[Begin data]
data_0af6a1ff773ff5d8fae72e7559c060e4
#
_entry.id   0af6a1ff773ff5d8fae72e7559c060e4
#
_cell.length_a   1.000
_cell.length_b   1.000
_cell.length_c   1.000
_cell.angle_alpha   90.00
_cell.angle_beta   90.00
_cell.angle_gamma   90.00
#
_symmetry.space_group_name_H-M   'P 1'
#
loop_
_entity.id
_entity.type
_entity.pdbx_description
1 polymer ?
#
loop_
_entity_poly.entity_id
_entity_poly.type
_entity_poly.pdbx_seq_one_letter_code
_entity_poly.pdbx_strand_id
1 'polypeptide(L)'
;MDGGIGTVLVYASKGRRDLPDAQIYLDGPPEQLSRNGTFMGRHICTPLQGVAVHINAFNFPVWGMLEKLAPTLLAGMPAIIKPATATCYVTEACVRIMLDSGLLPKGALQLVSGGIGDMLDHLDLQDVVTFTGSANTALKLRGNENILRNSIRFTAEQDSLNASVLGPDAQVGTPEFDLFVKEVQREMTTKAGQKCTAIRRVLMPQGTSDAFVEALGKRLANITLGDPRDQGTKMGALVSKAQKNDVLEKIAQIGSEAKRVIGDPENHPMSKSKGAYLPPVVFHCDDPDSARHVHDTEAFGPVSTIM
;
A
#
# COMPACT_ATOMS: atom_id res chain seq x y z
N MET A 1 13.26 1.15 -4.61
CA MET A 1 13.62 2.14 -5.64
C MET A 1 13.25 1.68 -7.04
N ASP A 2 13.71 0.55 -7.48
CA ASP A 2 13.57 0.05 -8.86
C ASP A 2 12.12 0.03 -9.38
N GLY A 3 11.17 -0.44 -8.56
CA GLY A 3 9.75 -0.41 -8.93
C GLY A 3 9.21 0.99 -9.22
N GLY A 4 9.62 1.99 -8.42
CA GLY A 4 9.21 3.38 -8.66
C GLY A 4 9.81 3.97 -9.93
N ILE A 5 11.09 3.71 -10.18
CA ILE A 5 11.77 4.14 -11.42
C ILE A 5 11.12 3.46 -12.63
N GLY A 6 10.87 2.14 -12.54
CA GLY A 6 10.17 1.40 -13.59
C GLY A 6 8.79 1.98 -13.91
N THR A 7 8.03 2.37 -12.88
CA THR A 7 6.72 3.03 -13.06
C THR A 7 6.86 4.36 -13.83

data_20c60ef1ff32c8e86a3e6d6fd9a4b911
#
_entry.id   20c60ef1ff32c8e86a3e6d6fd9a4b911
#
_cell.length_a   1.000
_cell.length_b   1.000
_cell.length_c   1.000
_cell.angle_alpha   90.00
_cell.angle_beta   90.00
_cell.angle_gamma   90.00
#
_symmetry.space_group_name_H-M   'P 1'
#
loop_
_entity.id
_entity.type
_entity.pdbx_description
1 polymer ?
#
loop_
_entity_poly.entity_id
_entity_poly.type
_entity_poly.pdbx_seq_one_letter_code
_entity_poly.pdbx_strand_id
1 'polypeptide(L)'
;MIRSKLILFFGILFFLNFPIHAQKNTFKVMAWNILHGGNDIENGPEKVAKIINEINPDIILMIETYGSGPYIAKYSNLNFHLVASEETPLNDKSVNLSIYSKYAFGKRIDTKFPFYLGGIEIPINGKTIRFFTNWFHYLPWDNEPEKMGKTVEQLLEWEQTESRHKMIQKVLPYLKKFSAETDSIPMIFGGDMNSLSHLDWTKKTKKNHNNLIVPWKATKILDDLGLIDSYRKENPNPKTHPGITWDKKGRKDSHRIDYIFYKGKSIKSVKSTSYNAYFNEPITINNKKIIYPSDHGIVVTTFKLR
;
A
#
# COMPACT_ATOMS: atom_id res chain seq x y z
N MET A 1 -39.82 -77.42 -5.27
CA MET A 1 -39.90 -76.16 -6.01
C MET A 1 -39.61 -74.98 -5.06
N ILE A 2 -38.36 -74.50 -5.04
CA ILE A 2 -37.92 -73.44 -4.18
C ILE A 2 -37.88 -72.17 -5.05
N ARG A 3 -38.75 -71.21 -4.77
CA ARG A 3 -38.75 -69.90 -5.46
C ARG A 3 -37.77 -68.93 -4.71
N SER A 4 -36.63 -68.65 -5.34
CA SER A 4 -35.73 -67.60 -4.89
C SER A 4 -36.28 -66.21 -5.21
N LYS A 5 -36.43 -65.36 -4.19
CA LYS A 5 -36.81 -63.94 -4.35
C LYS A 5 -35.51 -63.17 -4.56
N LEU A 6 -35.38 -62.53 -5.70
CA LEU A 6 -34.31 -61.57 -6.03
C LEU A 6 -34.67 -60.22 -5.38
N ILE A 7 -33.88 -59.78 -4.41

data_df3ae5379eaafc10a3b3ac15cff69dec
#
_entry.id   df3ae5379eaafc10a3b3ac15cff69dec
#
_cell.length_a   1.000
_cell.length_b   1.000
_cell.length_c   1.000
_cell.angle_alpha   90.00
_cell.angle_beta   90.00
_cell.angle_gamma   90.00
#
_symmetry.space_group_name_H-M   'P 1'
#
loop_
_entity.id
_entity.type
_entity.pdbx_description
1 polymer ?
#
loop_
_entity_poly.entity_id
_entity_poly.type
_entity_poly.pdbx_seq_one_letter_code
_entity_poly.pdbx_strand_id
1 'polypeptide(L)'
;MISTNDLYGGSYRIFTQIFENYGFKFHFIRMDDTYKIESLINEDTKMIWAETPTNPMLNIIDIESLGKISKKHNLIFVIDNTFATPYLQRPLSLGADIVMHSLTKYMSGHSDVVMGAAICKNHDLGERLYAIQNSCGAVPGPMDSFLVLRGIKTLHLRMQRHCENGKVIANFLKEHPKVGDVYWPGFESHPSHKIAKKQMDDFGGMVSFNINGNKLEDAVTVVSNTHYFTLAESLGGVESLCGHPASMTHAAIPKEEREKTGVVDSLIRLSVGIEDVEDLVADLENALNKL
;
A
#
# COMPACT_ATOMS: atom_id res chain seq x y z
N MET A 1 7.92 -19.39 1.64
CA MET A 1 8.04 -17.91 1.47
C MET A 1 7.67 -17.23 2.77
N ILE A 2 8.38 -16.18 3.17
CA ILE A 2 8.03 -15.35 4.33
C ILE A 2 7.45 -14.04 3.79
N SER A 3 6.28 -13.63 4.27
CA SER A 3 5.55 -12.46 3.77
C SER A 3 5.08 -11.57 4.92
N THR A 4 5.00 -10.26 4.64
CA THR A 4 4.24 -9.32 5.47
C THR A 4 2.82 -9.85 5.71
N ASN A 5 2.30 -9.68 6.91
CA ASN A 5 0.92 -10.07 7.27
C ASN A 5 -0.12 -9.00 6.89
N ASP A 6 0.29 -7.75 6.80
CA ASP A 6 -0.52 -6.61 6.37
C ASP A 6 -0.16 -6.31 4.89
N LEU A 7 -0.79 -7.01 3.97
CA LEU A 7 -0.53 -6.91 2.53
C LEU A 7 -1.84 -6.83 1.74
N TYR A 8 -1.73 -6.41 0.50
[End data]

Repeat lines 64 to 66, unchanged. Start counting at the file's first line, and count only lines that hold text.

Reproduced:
#
loop_
_entity.id